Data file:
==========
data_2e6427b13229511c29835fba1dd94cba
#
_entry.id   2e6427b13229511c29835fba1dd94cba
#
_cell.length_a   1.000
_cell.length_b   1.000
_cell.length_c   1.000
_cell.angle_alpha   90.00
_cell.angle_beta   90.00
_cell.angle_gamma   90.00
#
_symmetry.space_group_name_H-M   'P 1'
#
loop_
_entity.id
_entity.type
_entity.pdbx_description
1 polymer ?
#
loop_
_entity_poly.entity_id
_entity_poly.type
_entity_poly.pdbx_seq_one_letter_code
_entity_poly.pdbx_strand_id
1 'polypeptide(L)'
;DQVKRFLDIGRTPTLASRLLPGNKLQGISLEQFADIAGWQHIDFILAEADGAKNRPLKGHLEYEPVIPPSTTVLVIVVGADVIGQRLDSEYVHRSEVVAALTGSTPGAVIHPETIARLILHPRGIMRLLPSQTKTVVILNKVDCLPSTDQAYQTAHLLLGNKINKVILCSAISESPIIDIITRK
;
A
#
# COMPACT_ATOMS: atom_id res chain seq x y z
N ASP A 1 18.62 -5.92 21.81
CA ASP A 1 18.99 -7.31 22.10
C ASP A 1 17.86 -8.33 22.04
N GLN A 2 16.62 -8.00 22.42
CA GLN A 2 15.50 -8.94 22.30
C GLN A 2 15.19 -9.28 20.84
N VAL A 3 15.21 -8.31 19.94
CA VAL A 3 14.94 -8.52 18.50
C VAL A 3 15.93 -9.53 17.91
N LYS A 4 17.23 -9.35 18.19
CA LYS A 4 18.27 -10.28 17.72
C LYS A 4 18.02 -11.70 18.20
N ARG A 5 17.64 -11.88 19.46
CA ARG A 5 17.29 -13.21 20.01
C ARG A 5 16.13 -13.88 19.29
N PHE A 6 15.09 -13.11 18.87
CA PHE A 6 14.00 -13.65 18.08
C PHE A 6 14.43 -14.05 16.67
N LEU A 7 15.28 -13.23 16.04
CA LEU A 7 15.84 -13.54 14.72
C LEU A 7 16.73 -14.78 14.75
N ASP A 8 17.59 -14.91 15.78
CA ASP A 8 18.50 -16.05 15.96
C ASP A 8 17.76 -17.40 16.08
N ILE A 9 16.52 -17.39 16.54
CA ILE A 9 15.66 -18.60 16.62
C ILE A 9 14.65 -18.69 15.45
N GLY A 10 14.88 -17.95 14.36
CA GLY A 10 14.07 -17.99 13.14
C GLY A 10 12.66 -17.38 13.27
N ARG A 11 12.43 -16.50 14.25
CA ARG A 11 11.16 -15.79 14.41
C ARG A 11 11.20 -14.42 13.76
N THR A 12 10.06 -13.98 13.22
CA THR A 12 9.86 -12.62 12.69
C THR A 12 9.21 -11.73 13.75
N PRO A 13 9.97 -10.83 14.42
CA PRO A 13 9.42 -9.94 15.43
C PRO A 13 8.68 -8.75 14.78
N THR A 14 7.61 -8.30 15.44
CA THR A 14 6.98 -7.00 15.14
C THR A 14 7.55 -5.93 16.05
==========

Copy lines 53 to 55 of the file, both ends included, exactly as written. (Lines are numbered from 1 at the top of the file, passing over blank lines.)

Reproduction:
CA ASP A 8 18.50 -16.05 15.96
C ASP A 8 17.76 -17.40 16.08
N ILE A 9 16.52 -17.39 16.54